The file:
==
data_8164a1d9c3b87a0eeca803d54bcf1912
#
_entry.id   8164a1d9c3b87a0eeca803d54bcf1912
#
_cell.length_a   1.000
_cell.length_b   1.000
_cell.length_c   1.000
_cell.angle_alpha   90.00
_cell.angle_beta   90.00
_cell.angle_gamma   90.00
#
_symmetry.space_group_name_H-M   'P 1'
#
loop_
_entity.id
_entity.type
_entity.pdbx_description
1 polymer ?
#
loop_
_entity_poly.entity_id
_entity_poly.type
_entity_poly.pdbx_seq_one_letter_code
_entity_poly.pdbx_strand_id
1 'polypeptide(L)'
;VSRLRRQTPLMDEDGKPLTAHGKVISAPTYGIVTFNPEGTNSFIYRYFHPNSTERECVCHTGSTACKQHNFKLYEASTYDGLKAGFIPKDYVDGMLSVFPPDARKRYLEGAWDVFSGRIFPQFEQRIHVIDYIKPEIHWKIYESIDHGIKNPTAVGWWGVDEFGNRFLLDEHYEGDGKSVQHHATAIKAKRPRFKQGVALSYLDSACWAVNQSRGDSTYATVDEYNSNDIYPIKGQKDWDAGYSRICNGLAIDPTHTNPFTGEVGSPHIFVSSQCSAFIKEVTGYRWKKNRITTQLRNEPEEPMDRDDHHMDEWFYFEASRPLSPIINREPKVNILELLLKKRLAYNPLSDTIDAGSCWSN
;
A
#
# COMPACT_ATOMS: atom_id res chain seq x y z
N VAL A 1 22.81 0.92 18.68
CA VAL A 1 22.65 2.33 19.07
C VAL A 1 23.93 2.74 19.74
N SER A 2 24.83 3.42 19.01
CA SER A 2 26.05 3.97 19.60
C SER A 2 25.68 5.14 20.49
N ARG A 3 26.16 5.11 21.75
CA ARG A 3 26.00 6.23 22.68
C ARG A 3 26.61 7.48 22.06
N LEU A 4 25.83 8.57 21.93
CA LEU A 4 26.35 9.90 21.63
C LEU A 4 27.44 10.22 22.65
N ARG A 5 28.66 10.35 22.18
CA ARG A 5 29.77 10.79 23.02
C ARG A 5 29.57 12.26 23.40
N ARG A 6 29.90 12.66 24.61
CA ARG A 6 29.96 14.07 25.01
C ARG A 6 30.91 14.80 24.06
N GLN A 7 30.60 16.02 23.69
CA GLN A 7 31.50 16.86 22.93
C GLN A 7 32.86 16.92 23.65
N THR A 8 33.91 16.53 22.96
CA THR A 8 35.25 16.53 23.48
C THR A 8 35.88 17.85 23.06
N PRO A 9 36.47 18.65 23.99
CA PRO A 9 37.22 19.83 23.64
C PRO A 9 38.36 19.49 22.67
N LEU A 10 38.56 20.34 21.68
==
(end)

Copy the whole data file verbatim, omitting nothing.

data_8164a1d9c3b87a0eeca803d54bcf1912
#
_entry.id   8164a1d9c3b87a0eeca803d54bcf1912
#
_cell.length_a   1.000
_cell.length_b   1.000
_cell.length_c   1.000
_cell.angle_alpha   90.00
_cell.angle_beta   90.00
_cell.angle_gamma   90.00
#
_symmetry.space_group_name_H-M   'P 1'
#
loop_
_entity.id
_entity.type
_entity.pdbx_description
1 polymer ?
#
loop_
_entity_poly.entity_id
_entity_poly.type
_entity_poly.pdbx_seq_one_letter_code
_entity_poly.pdbx_strand_id
1 'polypeptide(L)'
;VSRLRRQTPLMDEDGKPLTAHGKVISAPTYGIVTFNPEGTNSFIYRYFHPNSTERECVCHTGSTACKQHNFKLYEASTYDGLKAGFIPKDYVDGMLSVFPPDARKRYLEGAWDVFSGRIFPQFEQRIHVIDYIKPEIHWKIYESIDHGIKNPTAVGWWGVDEFGNRFLLDEHYEGDGKSVQHHATAIKAKRPRFKQGVALSYLDSACWAVNQSRGDSTYATVDEYNSNDIYPIKGQKDWDAGYSRICNGLAIDPTHTNPFTGEVGSPHIFVSSQCSAFIKEVTGYRWKKNRITTQLRNEPEEPMDRDDHHMDEWFYFEASRPLSPIINREPKVNILELLLKKRLAYNPLSDTIDAGSCWSN
;
A
#
# COMPACT_ATOMS: atom_id res chain seq x y z
N VAL A 1 22.81 0.92 18.68
CA VAL A 1 22.65 2.33 19.07
C VAL A 1 23.93 2.74 19.74
N SER A 2 24.83 3.42 19.01
CA SER A 2 26.05 3.97 19.60
C SER A 2 25.68 5.14 20.49
N ARG A 3 26.16 5.11 21.75
CA ARG A 3 26.00 6.23 22.68
C ARG A 3 26.61 7.48 22.06
N LEU A 4 25.83 8.57 21.93
CA LEU A 4 26.35 9.90 21.63
C LEU A 4 27.44 10.22 22.65
N ARG A 5 28.66 10.35 22.18
CA ARG A 5 29.77 10.79 23.02
C ARG A 5 29.57 12.26 23.40
N ARG A 6 29.90 12.66 24.61
CA ARG A 6 29.96 14.07 25.01
C ARG A 6 30.91 14.80 24.06
N GLN A 7 30.60 16.02 23.69
CA GLN A 7 31.50 16.86 22.93
C GLN A 7 32.86 16.92 23.65
N THR A 8 33.91 16.53 22.96
CA THR A 8 35.25 16.53 23.48
C THR A 8 35.88 17.85 23.06
N PRO A 9 36.47 18.65 23.99
CA PRO A 9 37.22 19.83 23.64
C PRO A 9 38.36 19.49 22.67
N LEU A 10 38.56 20.34 21.68